Feb 13 - Net farm income is forecast to be $128.2 billion in 2013, up nearly 14 percent from 2012's revised forecast of $112.8 billion, according to the U.S. Department of Agriculture. After adjusting for inflation, the USDA expects 2013's net farm income to be the highest since 1973. Net cash income is forecast at $123.5 billion, down almost 9 percent from 2012.
Not all crops produced in 2013 will be sold by the end of the 2013 calendar year; the USDA anticipates substantial increases in the annual quantity and value of crop inventories, particularly for corn. As a result, crop cash receipts are expected to decline in 2013. The small projected increase in livestock receipts is not sufficient to offset increasing expenses. Nevertheless, after adjusting for inflation, net cash income is expected to remain high by historical standards.
Highlights from the USDA’s report include:
Agriculture Secretary Tom Vilsack issued the following statement about the 2013 farm income forecast:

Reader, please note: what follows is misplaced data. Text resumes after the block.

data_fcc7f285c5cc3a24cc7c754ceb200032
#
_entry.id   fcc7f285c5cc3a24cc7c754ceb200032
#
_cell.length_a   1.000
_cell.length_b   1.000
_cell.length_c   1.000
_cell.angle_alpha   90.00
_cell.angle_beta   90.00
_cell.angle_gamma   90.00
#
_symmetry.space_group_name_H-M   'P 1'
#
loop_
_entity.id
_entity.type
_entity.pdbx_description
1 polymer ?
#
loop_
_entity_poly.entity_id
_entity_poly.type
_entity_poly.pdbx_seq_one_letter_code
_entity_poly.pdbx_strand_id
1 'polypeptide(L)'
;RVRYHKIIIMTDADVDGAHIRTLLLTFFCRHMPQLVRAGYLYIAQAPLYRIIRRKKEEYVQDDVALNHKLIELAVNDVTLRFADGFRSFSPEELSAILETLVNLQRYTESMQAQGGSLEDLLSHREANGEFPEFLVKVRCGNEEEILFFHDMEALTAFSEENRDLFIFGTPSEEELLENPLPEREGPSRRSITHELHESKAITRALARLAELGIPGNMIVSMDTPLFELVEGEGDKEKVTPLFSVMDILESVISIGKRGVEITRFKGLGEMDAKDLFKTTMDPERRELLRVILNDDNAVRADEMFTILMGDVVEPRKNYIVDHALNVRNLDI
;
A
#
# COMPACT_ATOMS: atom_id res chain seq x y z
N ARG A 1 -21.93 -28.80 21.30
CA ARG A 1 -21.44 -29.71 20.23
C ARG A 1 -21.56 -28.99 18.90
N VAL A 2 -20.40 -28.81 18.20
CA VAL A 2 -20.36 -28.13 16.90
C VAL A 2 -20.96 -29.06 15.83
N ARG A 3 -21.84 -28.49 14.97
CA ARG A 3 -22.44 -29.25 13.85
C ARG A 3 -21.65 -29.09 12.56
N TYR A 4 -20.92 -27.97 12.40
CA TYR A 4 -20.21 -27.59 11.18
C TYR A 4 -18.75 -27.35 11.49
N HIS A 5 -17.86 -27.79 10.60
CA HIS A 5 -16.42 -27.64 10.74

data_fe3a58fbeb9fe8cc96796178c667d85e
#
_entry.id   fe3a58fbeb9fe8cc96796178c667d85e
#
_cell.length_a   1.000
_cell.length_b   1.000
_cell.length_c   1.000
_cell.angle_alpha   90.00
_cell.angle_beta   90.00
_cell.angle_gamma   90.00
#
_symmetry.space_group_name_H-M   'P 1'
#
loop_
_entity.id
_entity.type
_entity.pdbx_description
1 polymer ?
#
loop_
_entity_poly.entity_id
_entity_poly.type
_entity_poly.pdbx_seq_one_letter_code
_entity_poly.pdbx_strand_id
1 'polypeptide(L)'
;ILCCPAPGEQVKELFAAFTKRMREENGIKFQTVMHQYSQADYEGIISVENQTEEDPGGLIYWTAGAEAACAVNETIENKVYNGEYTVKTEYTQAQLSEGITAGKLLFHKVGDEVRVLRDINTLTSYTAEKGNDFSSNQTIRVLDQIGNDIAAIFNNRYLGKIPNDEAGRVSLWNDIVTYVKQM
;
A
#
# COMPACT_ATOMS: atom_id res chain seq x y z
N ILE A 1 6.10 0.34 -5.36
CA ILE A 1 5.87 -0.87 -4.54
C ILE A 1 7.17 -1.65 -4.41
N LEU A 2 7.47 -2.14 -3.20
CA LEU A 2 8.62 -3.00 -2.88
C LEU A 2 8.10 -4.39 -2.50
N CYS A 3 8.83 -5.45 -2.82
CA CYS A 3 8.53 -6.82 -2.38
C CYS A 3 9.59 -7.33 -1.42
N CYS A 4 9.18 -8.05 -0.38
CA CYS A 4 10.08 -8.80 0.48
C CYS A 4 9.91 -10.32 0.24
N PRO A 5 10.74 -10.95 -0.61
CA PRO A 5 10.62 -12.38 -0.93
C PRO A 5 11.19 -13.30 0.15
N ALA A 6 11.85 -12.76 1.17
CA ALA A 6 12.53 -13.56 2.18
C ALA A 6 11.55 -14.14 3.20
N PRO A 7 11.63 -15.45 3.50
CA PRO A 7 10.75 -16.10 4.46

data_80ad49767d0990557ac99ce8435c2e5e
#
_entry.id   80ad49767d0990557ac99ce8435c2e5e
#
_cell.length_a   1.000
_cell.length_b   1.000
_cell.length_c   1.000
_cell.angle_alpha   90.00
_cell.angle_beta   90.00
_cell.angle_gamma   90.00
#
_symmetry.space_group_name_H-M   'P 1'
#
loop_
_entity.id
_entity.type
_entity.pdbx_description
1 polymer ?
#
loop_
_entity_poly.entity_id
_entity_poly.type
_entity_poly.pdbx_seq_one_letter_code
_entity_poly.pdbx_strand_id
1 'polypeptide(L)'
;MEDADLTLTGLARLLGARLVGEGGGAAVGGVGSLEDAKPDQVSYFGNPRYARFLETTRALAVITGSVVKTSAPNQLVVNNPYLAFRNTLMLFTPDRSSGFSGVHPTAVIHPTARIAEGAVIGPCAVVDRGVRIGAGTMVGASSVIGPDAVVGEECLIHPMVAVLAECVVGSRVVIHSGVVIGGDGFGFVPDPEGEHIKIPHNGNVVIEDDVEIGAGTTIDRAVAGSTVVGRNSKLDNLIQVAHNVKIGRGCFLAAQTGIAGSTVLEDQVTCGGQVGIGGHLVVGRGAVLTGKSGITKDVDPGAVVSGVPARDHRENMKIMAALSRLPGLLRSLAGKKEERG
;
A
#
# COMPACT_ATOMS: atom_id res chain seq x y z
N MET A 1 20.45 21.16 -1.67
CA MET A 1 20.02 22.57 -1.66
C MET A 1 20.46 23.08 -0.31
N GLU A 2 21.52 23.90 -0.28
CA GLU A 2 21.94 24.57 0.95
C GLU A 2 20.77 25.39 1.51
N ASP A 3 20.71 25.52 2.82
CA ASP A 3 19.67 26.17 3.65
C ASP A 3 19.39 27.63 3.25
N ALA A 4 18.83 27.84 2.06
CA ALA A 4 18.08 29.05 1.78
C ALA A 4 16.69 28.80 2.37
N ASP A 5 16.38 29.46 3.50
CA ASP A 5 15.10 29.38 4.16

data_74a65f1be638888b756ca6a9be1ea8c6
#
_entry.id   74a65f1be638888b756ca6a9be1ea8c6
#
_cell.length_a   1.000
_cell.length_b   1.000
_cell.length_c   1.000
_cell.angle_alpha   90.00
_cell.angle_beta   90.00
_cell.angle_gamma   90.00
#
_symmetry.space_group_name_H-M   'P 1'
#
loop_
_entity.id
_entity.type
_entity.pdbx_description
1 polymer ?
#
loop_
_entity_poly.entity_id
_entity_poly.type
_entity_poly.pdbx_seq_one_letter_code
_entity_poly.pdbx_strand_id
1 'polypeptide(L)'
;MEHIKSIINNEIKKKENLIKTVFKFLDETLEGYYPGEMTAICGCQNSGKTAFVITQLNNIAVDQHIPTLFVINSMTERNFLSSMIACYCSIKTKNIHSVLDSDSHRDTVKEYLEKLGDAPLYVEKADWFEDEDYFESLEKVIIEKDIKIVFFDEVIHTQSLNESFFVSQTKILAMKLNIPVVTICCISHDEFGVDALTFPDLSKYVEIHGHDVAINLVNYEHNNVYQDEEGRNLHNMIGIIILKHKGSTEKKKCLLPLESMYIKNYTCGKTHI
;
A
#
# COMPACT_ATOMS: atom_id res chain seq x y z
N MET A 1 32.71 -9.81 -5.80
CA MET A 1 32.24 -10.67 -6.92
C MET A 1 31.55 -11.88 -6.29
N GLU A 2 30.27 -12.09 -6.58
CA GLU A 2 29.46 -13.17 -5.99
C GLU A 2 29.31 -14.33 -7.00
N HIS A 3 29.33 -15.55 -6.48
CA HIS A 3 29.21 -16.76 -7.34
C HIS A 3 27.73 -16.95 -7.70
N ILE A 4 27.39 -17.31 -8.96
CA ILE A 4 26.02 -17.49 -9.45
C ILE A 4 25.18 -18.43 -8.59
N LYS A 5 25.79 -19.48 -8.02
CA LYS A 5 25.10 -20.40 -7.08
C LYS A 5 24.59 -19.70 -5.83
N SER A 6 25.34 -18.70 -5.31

"Today's forecast for the strongest net farm income in four decades is another positive testament to the resilience and productivity of U.S. farmers and ranchers. American agriculture continues to endure an historic drought with tremendous resolve, and last year was an important reminder of the need for a strong safety net. The commitment of American producers to embrace innovation and adapt to new challenges has helped fuel growth for American agriculture over the past five years. I am also heartened that our farmers' keen business sense is continuing the recent trend of strong farm finances, with farm equity set to reach another record high in 2013.”
Observers commenting to Bloomberg News were less sanguine. “You’re going to see production go up but prices go down,” said Chris Hurt, professor of agricultural economics at Purdue University. “There is a lot of optimism right now and I don’t know that the optimism is justified given how low prices could go.”
Assuming normal weather, one would have to think that revenue levels for 2013 will be down from 2012 when the drought pushed prices higher and farmers qualified for record insurance payments, Bloomberg was told by Pat Westhoff, director of the Food and Agricultural Policy research Institute at the University of Missouri. “How much that will affect individual producers will depend on their own individual circumstances,” according to Westhoff.
Click here for the full report.